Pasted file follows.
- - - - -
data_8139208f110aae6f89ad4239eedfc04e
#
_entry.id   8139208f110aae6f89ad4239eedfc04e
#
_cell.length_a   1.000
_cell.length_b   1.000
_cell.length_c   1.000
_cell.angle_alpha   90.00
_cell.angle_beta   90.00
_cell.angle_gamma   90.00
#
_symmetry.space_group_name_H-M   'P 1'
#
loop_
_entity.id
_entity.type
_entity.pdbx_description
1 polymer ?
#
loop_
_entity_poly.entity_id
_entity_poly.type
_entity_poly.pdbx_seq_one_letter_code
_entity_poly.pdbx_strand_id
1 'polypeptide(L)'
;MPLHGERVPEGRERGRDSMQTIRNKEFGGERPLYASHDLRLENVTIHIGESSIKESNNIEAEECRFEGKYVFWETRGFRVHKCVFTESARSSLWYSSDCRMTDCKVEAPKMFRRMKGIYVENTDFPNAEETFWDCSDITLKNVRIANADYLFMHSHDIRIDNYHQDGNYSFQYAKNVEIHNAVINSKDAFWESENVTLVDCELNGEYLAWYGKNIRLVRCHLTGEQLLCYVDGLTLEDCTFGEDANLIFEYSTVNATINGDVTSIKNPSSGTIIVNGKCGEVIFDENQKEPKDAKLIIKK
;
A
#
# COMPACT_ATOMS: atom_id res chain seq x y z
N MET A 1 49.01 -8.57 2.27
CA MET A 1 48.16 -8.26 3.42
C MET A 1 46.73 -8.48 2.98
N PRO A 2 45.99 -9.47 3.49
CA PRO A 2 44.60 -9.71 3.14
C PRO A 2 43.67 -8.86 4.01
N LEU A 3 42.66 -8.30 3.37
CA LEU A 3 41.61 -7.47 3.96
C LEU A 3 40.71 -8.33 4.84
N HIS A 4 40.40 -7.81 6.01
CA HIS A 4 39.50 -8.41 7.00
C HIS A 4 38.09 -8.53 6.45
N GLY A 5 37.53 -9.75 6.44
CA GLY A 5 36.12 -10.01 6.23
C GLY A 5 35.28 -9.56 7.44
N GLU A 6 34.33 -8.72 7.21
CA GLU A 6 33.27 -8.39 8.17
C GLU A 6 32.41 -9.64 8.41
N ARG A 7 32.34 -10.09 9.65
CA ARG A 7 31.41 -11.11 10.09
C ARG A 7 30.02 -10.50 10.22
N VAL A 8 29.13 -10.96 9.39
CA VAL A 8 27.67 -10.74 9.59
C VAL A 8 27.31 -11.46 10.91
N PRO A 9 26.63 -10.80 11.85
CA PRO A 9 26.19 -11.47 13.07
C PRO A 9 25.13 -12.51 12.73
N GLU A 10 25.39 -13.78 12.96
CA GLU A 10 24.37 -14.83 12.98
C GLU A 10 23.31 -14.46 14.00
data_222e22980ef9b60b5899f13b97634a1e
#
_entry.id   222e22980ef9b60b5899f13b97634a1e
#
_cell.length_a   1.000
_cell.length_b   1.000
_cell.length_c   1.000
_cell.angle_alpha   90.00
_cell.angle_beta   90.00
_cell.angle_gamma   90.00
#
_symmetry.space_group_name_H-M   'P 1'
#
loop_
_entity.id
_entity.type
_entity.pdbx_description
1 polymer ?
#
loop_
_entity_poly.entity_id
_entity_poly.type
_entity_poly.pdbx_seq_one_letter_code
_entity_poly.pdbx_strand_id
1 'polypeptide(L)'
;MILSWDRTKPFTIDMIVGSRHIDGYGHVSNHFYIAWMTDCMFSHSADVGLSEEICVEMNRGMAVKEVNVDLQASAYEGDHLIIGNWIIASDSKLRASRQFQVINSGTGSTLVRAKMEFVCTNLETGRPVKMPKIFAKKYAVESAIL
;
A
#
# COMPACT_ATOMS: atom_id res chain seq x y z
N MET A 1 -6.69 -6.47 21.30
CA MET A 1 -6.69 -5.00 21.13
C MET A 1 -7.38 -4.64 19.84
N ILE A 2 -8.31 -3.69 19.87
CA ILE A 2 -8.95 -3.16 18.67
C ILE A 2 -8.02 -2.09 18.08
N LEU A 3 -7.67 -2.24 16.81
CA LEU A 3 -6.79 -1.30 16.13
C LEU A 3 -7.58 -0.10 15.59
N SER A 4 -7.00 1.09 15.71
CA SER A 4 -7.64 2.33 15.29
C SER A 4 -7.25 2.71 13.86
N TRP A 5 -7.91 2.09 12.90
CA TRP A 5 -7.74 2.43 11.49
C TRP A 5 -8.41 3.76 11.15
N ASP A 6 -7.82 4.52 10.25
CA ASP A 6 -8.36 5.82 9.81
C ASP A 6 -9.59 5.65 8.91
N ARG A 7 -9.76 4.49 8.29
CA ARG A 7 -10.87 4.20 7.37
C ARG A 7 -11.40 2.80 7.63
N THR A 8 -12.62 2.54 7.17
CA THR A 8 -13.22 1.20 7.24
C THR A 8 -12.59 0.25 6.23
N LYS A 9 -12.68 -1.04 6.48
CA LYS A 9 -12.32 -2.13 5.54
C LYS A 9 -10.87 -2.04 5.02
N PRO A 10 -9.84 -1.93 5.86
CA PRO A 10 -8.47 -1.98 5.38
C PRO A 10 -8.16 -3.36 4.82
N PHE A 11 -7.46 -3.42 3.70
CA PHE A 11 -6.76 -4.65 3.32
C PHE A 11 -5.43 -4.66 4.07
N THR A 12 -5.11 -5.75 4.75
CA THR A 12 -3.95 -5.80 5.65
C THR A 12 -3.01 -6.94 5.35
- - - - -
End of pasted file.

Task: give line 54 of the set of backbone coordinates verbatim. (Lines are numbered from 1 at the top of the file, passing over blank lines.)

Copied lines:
C VAL A 8 27.31 -11.46 10.91